PPC is the only way to display at the very top of the page for many search queries — particularly transactional or ecommerce-related searches. Organic results have been systematically pushed lower on the page, showing below as many as four ads, shopping panels, local panels, etc.
If top billing is your goal, PPC is your best bet for getting there.
Despite their lower position, searchers do show a preference for organic search results — when they understand the difference between them and ads, that is. There’s a stronger tendency amongst savvy searchers to trust the information provided via organic results rather than paid ads.
If you’re a control freak, PPC is your channel. You can control — to an extent — the keywords your ads show on, the messaging shown in the ad, and the extensions used.
With SEO, you have no control over… well, anything. The keywords your page ranks for, the text used in the listing, and sometimes even the images or details associated with the listing, are all beyond your control.
You can map keywords carefully, optimize precisely, use structured data and metadata, and do other things to provide suggestions to the search engines. However, they have an algorithmic mind of their own that determines the results that they compute searchers will find the most useful.
8. Where You Optimize
One of the biggest differences between PPC and SEO is where it happens. PPC is managed entirely within a user-friendly ads interface that the search engines provide. You’ll use spreadsheets and other documents, but at the end of the day, you’ll have to upload or input your work into the ads interface.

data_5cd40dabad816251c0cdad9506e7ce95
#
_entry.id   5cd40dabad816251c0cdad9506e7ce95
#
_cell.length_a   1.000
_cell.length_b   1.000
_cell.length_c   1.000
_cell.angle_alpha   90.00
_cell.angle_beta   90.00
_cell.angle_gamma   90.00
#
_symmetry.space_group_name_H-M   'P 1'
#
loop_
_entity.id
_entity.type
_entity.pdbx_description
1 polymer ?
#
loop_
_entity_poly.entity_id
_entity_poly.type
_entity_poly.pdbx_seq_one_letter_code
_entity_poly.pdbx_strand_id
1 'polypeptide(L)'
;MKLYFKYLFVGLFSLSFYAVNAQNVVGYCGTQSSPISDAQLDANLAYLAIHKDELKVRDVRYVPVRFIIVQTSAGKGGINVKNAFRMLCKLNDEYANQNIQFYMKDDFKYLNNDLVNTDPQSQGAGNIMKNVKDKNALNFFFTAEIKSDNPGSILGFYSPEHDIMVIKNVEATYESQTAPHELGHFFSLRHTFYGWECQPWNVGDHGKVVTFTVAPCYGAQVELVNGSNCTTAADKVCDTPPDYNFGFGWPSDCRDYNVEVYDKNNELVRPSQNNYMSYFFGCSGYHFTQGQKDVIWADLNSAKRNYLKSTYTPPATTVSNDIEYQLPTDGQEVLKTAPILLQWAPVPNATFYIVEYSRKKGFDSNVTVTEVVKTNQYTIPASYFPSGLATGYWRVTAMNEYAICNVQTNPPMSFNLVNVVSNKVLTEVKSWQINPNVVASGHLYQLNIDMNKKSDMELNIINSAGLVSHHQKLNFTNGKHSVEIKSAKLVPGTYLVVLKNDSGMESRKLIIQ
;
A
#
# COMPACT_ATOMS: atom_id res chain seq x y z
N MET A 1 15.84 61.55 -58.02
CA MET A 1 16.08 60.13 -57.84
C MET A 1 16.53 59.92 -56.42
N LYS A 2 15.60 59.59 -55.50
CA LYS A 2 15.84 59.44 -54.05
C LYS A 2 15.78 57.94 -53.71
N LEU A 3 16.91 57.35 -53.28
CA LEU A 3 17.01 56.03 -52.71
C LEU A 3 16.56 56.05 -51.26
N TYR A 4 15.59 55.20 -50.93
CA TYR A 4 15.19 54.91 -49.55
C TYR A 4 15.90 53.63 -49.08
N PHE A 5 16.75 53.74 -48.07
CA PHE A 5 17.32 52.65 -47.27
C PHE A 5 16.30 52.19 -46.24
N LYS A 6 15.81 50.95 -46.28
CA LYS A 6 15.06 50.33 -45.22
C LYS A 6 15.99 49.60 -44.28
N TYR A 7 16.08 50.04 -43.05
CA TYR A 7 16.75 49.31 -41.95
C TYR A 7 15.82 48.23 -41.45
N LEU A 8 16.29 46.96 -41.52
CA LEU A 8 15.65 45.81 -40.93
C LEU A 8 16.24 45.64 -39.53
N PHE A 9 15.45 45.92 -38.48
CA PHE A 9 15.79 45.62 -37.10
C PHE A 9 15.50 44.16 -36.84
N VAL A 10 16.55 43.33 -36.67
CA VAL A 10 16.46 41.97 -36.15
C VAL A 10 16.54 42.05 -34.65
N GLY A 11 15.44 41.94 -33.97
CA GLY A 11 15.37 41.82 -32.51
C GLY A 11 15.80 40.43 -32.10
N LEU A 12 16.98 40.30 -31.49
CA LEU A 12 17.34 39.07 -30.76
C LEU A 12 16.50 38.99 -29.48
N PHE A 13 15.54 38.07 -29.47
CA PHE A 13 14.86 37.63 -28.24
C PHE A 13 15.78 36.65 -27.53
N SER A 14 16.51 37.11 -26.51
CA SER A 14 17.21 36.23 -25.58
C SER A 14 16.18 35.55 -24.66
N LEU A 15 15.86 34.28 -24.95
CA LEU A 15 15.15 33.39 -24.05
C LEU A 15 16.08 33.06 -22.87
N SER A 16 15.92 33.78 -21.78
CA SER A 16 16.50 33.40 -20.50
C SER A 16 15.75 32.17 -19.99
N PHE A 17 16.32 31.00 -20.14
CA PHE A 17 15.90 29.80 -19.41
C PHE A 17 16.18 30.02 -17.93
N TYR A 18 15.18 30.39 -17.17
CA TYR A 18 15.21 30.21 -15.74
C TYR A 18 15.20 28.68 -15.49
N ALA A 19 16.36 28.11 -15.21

The search engines don’t provide a tidy interface for managing organic listings. Instead, all of your SEO work is done directly on your own website. As a result, your SEO efforts must also be beneficial to your user experience. When done well, SEO can also improve the performance of the other digital marketing channels, especially PPC.
9. Skills Needed
Both PPC and SEO require a baseline of creative and analytical skills. Analyzing keyword and performance data is necessary for both in order to determine what to optimize, and both disciplines require ad copy writing in some form.
PPC practitioners tend to lean to the analytical side, however. Very little copy is needed, or allowed, per ad, but strong analytical skills are required to quickly determine which aspects to optimize across a single ad or an entire campaign. Time is money in PPC because you’re competing in a new ad auction every time a user searches on a keyword that is contained in your account.
SEO tends to favor the more creative types that like to write. Yes, there are some heavy analytical skills needed, but just as much time is spent writing or optimizing copy, recommending how to structure navigational elements or other creative tasks.
In addition, SEO practitioners need to have some technical skills: at the very least a baseline understanding of HTML, working knowledge of content management, and the ability to work with developers. At times, SEO managers can even function as project managers as they work closely with a website’s team, making sure that the recommended work moves between writers, UX designers, graphic designers, and developers, as well as through all the approval gates.
At the end of the day, although PPC and SEO are based on similar foundations, they are two very different animals. When they work together, you can expect them to deliver the strongest possible search marketing performance.
Instead of wondering which you should do, create a plan that allows them to work together.